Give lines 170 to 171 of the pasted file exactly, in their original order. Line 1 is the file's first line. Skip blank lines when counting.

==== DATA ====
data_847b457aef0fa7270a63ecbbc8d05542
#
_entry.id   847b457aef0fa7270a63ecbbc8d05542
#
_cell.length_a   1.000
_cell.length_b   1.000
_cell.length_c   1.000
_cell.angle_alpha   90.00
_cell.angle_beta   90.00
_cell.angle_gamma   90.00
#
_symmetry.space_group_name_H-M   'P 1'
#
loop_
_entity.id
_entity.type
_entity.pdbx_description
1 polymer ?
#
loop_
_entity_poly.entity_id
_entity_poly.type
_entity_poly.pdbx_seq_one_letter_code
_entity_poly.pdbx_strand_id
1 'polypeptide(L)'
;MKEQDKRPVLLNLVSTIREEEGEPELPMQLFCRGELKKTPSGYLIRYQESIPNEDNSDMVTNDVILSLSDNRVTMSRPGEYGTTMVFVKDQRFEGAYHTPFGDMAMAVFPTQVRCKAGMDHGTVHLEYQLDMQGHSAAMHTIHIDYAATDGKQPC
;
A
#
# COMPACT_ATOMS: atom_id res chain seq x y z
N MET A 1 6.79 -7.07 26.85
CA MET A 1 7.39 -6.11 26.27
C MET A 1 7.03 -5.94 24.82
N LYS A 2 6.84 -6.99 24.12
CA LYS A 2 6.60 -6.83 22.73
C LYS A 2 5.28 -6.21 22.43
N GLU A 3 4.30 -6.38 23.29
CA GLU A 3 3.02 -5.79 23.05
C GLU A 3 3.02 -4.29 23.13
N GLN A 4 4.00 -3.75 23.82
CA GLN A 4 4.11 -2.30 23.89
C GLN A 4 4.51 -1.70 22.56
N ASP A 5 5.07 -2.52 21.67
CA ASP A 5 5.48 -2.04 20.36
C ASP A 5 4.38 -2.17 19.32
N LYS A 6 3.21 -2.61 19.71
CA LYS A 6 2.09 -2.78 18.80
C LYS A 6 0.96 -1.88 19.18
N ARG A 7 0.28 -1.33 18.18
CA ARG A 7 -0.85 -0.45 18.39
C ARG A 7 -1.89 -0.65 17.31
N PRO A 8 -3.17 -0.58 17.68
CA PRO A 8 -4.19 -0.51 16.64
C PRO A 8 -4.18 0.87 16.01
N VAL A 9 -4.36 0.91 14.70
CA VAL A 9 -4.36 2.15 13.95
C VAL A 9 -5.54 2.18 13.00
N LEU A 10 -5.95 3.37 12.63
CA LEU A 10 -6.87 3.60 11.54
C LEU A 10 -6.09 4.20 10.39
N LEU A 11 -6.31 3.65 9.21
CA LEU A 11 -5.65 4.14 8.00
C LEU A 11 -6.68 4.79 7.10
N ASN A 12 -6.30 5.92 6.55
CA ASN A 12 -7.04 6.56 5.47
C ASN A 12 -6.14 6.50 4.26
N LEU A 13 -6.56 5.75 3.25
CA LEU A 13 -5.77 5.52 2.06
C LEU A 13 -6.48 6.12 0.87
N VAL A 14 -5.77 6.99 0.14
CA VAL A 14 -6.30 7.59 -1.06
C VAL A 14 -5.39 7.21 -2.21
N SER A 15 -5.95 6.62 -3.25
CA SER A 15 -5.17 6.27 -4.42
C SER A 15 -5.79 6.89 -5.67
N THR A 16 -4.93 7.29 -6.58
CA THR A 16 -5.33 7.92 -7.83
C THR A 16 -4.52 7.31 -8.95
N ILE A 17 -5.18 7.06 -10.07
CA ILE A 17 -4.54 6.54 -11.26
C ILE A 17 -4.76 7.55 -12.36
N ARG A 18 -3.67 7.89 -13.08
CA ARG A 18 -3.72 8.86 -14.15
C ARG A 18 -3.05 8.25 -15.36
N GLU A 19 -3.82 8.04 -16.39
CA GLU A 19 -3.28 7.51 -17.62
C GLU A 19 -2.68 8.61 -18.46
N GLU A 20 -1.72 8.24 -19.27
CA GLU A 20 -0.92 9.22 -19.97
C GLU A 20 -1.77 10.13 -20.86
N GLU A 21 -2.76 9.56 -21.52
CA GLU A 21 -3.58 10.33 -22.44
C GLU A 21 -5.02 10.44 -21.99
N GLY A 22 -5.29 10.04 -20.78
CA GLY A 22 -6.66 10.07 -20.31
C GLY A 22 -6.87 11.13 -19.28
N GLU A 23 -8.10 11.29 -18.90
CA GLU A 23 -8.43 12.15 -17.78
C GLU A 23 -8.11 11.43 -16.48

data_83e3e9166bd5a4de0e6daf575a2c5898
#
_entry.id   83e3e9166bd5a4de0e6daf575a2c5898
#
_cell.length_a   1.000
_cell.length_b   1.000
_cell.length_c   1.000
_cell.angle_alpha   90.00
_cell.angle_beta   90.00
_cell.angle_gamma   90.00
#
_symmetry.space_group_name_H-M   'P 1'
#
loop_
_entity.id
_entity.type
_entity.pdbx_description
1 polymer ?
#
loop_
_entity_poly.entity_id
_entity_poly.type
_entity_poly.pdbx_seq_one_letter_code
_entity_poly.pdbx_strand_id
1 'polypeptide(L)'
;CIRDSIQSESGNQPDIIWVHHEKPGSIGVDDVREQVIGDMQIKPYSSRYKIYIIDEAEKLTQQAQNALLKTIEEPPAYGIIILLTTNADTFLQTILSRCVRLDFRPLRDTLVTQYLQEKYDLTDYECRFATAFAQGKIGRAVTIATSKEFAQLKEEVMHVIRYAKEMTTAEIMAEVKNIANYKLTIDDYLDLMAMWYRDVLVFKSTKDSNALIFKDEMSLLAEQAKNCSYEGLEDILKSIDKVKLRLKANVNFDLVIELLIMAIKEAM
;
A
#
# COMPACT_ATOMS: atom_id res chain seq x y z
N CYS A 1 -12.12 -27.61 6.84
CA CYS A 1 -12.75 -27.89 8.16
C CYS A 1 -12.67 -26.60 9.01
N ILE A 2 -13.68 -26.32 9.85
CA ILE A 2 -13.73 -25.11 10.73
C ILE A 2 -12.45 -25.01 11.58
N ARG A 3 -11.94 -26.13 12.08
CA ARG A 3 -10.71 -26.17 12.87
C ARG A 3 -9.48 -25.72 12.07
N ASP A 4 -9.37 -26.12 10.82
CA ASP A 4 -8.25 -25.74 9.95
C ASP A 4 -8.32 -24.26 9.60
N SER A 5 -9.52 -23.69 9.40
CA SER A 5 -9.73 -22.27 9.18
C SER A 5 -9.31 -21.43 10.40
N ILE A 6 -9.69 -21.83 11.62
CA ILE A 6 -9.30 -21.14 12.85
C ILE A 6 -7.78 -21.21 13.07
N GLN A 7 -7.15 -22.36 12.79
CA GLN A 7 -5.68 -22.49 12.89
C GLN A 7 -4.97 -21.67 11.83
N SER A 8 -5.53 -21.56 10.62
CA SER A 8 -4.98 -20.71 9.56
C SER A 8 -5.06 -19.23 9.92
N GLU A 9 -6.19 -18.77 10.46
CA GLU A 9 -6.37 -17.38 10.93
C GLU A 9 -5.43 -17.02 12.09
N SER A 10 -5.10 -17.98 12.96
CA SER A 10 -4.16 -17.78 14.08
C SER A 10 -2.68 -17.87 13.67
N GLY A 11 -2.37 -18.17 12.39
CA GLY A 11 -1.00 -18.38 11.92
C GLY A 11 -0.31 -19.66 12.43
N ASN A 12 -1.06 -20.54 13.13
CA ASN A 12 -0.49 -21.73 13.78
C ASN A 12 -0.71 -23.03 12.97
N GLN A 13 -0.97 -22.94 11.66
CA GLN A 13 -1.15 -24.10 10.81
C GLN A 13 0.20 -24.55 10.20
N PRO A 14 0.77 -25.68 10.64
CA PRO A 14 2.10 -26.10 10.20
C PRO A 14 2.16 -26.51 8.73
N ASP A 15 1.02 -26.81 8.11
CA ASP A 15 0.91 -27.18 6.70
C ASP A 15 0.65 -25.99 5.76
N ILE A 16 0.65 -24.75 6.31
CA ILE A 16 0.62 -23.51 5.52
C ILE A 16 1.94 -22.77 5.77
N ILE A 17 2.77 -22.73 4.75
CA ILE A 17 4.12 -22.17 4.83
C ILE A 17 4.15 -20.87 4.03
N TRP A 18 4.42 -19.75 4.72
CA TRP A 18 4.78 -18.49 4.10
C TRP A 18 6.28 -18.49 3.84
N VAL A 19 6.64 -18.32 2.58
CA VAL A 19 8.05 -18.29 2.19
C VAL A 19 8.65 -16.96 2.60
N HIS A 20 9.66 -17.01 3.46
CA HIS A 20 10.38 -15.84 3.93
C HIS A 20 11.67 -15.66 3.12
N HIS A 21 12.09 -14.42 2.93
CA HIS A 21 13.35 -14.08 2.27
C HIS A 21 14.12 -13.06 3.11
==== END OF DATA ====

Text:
CA PRO A 14 2.10 -26.10 10.20
C PRO A 14 2.16 -26.51 8.73